In 1802 the Society offered a premium for a mechanical means of cleaning chimneys. This was their bit to abolish one of the great embarrassments of the early nineteenth century, and a "peculiar disgrace of England": the employment of children, sometimes as young as four, to climb up inside chimneys in order to clean them.
These children were sometimes abducted by the master chimney sweeps, and frequently perished in horrific accidents or of soot-induced cancers. The idea was that if a technological replacement could be found, then the case for outright abolition could be made - it was a concerted effort to get robots to steal children's jobs.
Although the Society of Arts played its role, the main campaign was orchestrated by the snappily-titled "Society for Superseding the Necessity of Climbing Boys, by Encouraging a New Method of Sweeping Chimnies, and for Improving the Condition of Children and Others Employed by Chimney Sweepers", founded in the London Coffee-House on Ludgate Hill, before the age of short brand names and acronyms. Its key members included William Wilberforce (famous for his zeal in abolishing the slave trade only a few years later), although one of the key initiators of the movement to support climbing boys (by this stage, dead) was Jonas Hanway (mentioned in connection with the Magdalen Hospital for Penitent Prostitutes and for introducing the umbrella to Britain).
The mechanical replacement for climbing boys was quickly won by George Smart, a timber-merchant and engineer. His "scandiscope" could be operated from the fireplace, was cheap, effective on all but the bendiest of flues, and weighed "no more than a musket". The brushes, if wetted, could be used to put out fires in the flue - a task that would otherwise fall to the climbing boy to do with a damp cloth, putting them in extraordinary danger. But the existence of an effective invention was not enough to abolish the use of climbing boys, because of opposition from the master chimney sweeps.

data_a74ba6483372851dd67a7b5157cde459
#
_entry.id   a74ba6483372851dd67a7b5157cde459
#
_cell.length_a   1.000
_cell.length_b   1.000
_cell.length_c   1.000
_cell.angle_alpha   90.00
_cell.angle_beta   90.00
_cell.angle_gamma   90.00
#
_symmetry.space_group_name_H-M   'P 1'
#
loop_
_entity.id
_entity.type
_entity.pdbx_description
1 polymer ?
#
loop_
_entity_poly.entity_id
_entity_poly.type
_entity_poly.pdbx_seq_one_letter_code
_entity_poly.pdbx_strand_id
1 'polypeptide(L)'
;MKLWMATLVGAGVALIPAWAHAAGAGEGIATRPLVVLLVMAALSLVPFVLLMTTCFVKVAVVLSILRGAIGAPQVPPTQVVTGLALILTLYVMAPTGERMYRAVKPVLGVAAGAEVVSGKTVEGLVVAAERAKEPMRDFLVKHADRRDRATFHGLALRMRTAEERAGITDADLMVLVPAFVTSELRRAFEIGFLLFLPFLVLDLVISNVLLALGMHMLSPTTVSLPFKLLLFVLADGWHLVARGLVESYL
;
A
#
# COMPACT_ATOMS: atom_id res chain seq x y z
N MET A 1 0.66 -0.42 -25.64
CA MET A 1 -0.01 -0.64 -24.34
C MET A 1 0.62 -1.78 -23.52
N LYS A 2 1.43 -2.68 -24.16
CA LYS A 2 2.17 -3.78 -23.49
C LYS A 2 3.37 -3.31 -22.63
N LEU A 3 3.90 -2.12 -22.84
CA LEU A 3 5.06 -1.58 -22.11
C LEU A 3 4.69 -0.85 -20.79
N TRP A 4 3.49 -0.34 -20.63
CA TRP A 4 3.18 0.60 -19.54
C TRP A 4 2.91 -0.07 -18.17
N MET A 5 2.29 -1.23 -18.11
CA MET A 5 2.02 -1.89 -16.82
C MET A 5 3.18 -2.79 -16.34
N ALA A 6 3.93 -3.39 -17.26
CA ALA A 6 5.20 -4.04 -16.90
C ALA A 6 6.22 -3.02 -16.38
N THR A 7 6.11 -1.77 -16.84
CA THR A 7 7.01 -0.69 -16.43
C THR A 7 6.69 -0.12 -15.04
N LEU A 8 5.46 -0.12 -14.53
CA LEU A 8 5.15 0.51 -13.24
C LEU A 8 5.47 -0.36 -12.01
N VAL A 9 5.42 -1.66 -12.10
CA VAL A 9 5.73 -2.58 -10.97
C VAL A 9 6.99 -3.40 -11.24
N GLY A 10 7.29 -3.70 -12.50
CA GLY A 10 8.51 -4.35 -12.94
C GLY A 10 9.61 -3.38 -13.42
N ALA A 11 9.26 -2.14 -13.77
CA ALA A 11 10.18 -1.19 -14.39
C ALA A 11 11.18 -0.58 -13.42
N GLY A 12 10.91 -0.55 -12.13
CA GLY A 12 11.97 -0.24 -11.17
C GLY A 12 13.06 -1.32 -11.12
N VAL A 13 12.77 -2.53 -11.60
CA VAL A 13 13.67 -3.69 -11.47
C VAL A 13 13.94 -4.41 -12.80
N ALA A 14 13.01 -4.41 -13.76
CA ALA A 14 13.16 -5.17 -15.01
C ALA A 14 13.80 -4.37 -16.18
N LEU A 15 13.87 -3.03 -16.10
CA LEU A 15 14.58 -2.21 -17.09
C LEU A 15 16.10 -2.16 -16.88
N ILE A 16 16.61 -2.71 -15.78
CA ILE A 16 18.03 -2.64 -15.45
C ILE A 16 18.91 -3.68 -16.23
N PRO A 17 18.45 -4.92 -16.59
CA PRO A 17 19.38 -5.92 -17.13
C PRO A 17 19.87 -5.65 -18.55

At first, the campaign tried to get the industry on side, offering prizes for the number of flues swept using the scandiscope, subsidising their purchase of the machines, and advertising the reliable master sweeps who used them. But the master sweeps took advantage of this generosity, purposefully misusing the scandiscopes in an effort to turn customers against them.
By 1809, the campaigners had had enough. Emboldened by the success of the abolition of the slave trade, their strategy changed from cooperation to outright disruption. They promoted brand new entrants into the industry who used the machines, extolling the modest profits that might be made, and encouraged the owners of larger homes to buy their own machines (to be used by domestic servants) so as to actively remove customers from the market. If the master sweeps complained about this disruption, then it was their own fault: "they are exclusively indebted to themselves, as the Society for years took uncommon pains to give them that preference which they pertinaciously refused".
It appears as though the campaign met with some success. The machines were gradually brought into use, in London as well as further afield, and the lot of the climbing boys improved. Crucially, the scandiscope made laws banning the use of climbing boys possible, although it would take decades of campaigning. By 1834 Parliament banned the use of boys under fourteen, extended to twenty-one in 1840. But the poor climbing boys would have to wait until 1875 for a law that had sufficient teeth for enforcement.